ILNews

Justice Department outlines new clemency initiative

IL Staff
April 23, 2014
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The U.S. Department of Justice Wednesday announced its initiative to encourage qualified federal inmates to petition to have their sentences commuted or reduced by the president of the United States.

The initiative stems from the Fair Sentencing Act, which reduced disparities in sentences for offenses involving crack cocaine, but that Act does not apply to those who were sentence before its passage in 2010.

Deputy Attorney General James M. Cole said at a press conference, “The fundamental American concept, equal justice under law, requires that our laws be enforced fairly – and not just going forward, but it is equally important that we extend this fairness to those who are already serving prison sentences for their crimes.”

Prisoners who want their sentences reduced or commuted must meet six criteria: (1) inmates who are currently serving a federal sentence in prison and, by operation of law, likely would have received a substantially lower sentence if convicted of the same offense today; (2) are non-violent, low-level offenders without significant ties to large-scale criminal organizations, gangs, or cartels; (3) have served at least 10 years of their sentence; (4) do not have a significant criminal history; (5) have demonstrated good conduct in prison; and (6) have no history of violence prior to or during their current term of imprisonment. The initiative is not limited to crack cocaine offenders.

As part of the initiative, offenders who meet these criteria will be offered the assistance of an experienced pro bono attorney in preparing his or her application for clemency.

Once the DOJ has made a preliminary determination that a petition is worthy of serious consideration, it will consult with the U.S. Attorney’s Office and the trial judge that handled the case to get their views on whether to grant the application.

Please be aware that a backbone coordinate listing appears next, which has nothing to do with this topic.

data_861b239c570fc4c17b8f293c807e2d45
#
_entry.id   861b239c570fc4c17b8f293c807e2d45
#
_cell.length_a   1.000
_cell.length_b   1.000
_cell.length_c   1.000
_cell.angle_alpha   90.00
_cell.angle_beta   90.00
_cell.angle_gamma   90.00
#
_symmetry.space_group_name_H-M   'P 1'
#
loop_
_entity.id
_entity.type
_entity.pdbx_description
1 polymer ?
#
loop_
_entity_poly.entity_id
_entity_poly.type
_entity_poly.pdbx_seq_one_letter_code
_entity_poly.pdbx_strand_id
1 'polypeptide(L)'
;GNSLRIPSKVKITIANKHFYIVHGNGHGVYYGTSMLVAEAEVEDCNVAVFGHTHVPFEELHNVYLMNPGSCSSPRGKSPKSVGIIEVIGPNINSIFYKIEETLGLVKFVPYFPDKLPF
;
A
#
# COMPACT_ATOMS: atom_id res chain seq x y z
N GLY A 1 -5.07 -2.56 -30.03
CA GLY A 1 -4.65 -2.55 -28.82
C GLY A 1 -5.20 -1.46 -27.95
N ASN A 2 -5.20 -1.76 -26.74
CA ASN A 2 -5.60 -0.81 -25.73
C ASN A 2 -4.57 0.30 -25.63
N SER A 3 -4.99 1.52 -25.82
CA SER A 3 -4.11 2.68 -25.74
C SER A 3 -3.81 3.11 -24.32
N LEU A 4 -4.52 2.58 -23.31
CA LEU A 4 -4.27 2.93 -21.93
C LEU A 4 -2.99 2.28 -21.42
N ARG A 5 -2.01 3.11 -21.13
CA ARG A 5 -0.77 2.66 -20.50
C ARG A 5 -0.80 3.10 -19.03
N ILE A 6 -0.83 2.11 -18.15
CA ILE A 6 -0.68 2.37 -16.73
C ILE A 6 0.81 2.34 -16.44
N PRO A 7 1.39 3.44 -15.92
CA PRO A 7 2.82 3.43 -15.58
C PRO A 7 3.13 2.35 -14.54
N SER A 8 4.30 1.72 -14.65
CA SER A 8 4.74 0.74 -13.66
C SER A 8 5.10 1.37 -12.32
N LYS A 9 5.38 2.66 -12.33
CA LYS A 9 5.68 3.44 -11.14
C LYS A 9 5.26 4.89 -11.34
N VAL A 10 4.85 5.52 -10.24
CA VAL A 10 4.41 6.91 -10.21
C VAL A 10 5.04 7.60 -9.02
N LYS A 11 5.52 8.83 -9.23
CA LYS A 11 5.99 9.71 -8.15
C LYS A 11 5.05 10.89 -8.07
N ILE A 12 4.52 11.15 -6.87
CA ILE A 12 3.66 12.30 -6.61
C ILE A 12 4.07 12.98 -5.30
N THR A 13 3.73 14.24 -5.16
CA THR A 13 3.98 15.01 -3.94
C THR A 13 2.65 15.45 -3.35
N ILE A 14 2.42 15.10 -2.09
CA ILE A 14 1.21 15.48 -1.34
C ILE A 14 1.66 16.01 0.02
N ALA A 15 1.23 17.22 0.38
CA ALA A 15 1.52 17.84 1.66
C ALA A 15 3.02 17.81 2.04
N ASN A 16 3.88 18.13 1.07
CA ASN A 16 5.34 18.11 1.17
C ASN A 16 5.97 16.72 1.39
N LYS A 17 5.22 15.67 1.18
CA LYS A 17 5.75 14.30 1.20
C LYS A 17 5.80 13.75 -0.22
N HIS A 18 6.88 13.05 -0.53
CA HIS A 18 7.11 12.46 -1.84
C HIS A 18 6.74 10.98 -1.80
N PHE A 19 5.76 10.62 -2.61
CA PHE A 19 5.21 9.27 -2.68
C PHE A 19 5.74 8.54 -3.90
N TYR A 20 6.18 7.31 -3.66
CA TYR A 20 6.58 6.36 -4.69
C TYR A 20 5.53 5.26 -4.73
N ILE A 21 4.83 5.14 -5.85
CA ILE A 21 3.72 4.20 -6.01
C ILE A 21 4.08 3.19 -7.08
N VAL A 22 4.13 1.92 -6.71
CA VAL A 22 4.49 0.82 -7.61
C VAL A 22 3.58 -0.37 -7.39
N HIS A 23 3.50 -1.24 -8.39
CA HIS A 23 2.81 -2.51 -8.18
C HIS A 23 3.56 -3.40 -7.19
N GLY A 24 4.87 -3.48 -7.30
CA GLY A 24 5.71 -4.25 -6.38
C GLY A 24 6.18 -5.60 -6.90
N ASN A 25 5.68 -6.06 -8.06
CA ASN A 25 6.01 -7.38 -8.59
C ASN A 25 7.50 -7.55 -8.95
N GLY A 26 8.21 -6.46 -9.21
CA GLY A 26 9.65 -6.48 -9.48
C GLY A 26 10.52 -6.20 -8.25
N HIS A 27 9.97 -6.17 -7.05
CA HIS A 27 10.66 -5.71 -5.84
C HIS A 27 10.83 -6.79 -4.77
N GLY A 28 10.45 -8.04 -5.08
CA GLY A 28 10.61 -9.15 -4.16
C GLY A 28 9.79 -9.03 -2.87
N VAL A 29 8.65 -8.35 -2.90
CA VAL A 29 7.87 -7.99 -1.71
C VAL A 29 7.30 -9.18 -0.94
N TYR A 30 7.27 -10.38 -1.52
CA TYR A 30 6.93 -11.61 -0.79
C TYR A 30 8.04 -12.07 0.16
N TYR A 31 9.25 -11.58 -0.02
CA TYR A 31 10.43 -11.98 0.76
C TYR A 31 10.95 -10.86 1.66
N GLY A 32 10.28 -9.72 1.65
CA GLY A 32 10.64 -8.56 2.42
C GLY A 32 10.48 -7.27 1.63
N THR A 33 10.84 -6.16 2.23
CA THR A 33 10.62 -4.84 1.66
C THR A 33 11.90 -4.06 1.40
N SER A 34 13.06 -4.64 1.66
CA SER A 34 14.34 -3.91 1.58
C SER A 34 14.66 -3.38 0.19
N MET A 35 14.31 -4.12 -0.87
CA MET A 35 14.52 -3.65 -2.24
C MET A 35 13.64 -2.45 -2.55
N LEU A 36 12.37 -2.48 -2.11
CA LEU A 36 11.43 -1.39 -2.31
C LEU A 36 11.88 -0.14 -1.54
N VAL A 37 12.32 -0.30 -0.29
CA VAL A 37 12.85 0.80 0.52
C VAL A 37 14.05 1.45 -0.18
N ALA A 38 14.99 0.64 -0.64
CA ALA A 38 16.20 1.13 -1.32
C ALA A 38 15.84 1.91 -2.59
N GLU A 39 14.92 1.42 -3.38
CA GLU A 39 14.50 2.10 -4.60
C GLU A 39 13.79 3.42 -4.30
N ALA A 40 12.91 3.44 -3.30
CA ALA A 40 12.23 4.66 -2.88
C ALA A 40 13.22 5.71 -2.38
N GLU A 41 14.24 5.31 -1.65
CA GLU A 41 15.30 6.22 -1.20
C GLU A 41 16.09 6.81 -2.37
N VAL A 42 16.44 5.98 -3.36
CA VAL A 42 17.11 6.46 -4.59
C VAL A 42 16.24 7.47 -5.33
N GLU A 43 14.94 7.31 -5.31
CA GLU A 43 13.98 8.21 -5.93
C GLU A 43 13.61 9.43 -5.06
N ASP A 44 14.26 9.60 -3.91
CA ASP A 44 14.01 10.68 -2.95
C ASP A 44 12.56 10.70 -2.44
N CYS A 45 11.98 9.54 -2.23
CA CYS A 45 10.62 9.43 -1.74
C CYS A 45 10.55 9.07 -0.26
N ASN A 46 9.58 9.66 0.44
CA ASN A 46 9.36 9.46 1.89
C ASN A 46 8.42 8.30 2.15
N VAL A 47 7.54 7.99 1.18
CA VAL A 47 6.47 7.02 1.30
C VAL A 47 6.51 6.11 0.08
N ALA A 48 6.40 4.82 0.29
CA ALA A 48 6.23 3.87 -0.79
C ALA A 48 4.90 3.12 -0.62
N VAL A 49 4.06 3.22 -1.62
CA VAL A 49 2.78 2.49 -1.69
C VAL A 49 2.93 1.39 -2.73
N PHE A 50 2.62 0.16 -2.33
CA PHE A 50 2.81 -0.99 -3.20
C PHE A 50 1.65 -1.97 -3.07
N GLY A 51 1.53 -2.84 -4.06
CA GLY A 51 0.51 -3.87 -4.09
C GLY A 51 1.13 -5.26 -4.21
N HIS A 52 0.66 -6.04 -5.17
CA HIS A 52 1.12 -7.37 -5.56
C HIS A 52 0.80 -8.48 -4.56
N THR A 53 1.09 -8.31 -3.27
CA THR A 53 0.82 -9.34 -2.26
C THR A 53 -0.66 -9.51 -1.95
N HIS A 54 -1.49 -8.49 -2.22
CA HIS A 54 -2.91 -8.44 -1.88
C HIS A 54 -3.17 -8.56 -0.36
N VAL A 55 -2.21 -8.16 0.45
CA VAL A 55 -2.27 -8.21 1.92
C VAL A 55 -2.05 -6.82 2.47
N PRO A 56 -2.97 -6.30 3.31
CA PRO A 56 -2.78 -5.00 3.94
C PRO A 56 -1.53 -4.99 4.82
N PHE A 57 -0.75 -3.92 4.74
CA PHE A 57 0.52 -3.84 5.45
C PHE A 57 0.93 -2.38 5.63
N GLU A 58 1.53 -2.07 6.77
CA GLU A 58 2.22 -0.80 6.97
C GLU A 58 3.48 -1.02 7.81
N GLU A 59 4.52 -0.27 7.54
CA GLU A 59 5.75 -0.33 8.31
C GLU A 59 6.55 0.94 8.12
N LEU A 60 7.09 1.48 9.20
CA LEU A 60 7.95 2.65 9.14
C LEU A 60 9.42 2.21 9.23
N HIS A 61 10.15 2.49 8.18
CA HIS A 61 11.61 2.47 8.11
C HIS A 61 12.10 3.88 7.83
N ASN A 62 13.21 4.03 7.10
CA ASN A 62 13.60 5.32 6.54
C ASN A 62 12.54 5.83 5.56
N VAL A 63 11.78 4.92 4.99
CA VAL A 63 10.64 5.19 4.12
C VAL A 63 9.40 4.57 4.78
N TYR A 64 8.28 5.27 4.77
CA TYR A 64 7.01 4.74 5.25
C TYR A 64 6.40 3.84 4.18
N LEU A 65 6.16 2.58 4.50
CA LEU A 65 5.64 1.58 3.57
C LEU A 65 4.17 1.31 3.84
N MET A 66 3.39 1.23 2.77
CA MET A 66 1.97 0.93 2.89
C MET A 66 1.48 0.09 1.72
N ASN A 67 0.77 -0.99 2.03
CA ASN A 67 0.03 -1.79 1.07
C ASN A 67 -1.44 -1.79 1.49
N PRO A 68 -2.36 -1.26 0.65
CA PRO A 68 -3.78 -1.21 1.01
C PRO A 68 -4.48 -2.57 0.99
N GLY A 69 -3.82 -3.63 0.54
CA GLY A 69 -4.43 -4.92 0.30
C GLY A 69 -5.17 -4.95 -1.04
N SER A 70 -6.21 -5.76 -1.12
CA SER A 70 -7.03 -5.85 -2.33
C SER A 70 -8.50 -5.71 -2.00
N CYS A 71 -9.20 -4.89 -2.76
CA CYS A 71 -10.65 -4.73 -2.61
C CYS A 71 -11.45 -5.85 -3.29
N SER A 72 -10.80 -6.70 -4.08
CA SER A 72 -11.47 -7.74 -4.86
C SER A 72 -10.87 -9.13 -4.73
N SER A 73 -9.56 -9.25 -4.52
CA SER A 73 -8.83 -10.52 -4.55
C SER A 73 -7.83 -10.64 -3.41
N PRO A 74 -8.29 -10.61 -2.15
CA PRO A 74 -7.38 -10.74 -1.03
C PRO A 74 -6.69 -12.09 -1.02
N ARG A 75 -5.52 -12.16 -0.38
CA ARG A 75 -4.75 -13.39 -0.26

American Bar Association President James R. Silkenat, said in a press release that the ABA welcomed President Barack Obama’s intention to extend clemency to some prisoners who have suffered decades of unequal and unfair disparities in sentencing.

“Public confidence in the criminal justice system is directly linked to fairly imposed punishments, a principle President Obama and the Department of Justice recognize and appear poised to advance. Today’s announcement of the clemency initiative represents months of hard work by the DOJ, members of the ABA and lawyers from other organizations. This clemency initiative is a step forward for equal justice, something the ABA and its members fight for every day,” Sikenat said.  
Clemency Project 2014, a working group composed of the Federal Defenders, the American Civil Liberties Union, Families Against Mandatory Minimums, the American Bar Association, and National Association of Criminal Defense Lawyers, as well as individuals active within those organizations, released a statement in support of Cole’s announcement. Clemency Project members will collaborate to recruit and train attorneys on how to screen for prisoners who meet the criteria laid out by the deputy attorney general.

“Our federal sentencing laws have shattered families and wasted millions of dollars,” said Vanita Gupta, ACLU deputy legal director. “Too many people—particularly people of color—have been locked up for far too long for nonviolent offenses. The President now has a momentous opportunity to correct these injustices in individual cases.”

The Smarter Sentencing Act of 2014 looks to focus federal resources on the most serious offenders.

 

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